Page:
NASCAR Races to the Bottom
If someone were to tell you that the #2 most popular sport in America is NASCAR, would you believe them? Well, you should, because it’s true. NASCAR comes in right behind the NFL with a whopping 75 million viewers each weekend. What’s the difference between watching cars race endlessly around a track versus watching men in spandex and helmets? The environmental impact.
NASCAR, for obvious reasons, is not the greenest sport in the world. First and foremost, it’s centered around driving cars at high speeds instead of around pure human physical strength or endurance. That fact alone bumps NASCAR into the “dirty sport” category, although I’m sure die-hard NASCAR fans aren’t too concerned. After all, while NASCAR race cars get between 2 and 5 miles per gallon, historically on high leaded gas, a typical fan has probably tuned out any thought of the environment or climate change.
To make matters worse, NASCAR race cars are exempt from EPA regulations that govern all other vehicles. For example, NASCAR does not install catalytic converters into their race fleet, a basic emissions requirement for all other cars on the road. The cars also go through tires like tissues. In fact, each team uses approximately 8-10 sets of tires on an average weekend. Given it takes about 7 gallons of oil to make a single tire, the numbers quickly add up.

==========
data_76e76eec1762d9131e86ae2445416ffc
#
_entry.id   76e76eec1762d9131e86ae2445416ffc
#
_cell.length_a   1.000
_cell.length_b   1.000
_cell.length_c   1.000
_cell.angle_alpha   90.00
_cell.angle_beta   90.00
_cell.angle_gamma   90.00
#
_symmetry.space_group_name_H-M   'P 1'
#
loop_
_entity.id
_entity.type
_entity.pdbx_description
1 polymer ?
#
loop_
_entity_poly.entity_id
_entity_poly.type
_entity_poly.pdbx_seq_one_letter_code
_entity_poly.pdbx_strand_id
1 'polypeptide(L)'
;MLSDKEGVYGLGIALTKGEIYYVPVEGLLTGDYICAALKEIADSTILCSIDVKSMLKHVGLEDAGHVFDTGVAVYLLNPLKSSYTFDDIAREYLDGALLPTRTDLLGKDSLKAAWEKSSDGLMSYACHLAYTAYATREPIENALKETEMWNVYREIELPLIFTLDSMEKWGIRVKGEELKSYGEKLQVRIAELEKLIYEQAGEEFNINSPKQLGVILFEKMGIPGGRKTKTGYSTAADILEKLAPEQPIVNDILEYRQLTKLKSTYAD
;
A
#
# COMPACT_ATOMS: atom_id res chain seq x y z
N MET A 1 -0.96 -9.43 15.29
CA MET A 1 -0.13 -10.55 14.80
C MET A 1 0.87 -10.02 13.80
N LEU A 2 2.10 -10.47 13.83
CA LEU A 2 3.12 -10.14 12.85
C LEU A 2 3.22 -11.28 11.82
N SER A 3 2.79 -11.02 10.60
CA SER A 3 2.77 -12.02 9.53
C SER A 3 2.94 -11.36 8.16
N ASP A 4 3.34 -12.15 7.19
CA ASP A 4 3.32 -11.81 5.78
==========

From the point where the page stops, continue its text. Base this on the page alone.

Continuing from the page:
In an effort to “green” its image, the NASCAR fleet in 2011 introduced E15, an ethanol based additive into its racing fuel. E15 increases fuel power yet reduces efficiency, which unfortunately defeats the purpose of going green, even though “ethanol” sounds warm and fuzzy from a biofuels standpoint. Also, keep in mind that we’re only talking about the race cars themselves here, not the support vehicles or the energy used by the stadiums, which quickly raise overall CO2 emissions, among other noxious pollutants.
Since it doesn’t appear that NASCAR is going anywhere anytime soon, perhaps it’s instead time to consider how to make this gas-guzzling and environmentally damaging sport less destructive. But is that even possible, given the sport is intrinsically flawed environmentally? The race cars themselves are extremely inefficient and wasteful and the accompanying stadium, supplies and equipment only add to this challenge. Maybe NASCAR could invest in electric or solar-powered cars? Sure, those cars are not market competitive and can’t typically go 200 mph, but with all the money NASCAR brings in annually, one would think the chief executives could begin to invest in progressive, cleaner fuel technologies for their fleets. It’s something to think about. Enjoying sports is a wonderful pastime, but enjoying a sport that’s so blatantly damaging to our planet deserves another hard look.
Photo Credit: U.S. Air Force Airman or employee